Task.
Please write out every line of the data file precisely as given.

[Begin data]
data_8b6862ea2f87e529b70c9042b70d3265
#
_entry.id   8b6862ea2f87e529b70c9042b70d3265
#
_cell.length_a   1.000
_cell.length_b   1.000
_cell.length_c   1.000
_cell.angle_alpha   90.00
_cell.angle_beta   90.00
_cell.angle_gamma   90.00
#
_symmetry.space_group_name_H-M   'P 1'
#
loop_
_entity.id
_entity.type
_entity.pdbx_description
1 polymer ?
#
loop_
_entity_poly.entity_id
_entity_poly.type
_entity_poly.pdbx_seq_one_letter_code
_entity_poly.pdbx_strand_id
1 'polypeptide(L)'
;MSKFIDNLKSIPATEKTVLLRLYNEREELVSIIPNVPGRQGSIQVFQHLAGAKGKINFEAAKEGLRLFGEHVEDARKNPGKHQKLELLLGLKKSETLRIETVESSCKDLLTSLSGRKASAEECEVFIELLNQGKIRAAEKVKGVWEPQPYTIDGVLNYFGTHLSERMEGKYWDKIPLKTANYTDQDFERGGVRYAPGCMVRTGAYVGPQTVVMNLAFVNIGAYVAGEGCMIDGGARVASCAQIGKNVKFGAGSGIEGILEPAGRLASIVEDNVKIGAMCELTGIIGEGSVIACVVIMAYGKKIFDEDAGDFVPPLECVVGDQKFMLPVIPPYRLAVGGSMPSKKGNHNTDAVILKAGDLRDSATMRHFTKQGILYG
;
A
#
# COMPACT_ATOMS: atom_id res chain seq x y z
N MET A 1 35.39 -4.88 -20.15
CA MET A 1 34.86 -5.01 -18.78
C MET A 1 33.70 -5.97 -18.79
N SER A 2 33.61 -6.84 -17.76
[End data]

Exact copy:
data_8b6862ea2f87e529b70c9042b70d3265
#
_entry.id   8b6862ea2f87e529b70c9042b70d3265
#
_cell.length_a   1.000
_cell.length_b   1.000
_cell.length_c   1.000
_cell.angle_alpha   90.00
_cell.angle_beta   90.00
_cell.angle_gamma   90.00
#
_symmetry.space_group_name_H-M   'P 1'
#
loop_
_entity.id
_entity.type
_entity.pdbx_description
1 polymer ?
#
loop_
_entity_poly.entity_id
_entity_poly.type
_entity_poly.pdbx_seq_one_letter_code
_entity_poly.pdbx_strand_id
1 'polypeptide(L)'
;MSKFIDNLKSIPATEKTVLLRLYNEREELVSIIPNVPGRQGSIQVFQHLAGAKGKINFEAAKEGLRLFGEHVEDARKNPGKHQKLELLLGLKKSETLRIETVESSCKDLLTSLSGRKASAEECEVFIELLNQGKIRAAEKVKGVWEPQPYTIDGVLNYFGTHLSERMEGKYWDKIPLKTANYTDQDFERGGVRYAPGCMVRTGAYVGPQTVVMNLAFVNIGAYVAGEGCMIDGGARVASCAQIGKNVKFGAGSGIEGILEPAGRLASIVEDNVKIGAMCELTGIIGEGSVIACVVIMAYGKKIFDEDAGDFVPPLECVVGDQKFMLPVIPPYRLAVGGSMPSKKGNHNTDAVILKAGDLRDSATMRHFTKQGILYG
;
A
#
# COMPACT_ATOMS: atom_id res chain seq x y z
N MET A 1 35.39 -4.88 -20.15
CA MET A 1 34.86 -5.01 -18.78
C MET A 1 33.70 -5.97 -18.79
N SER A 2 33.61 -6.84 -17.76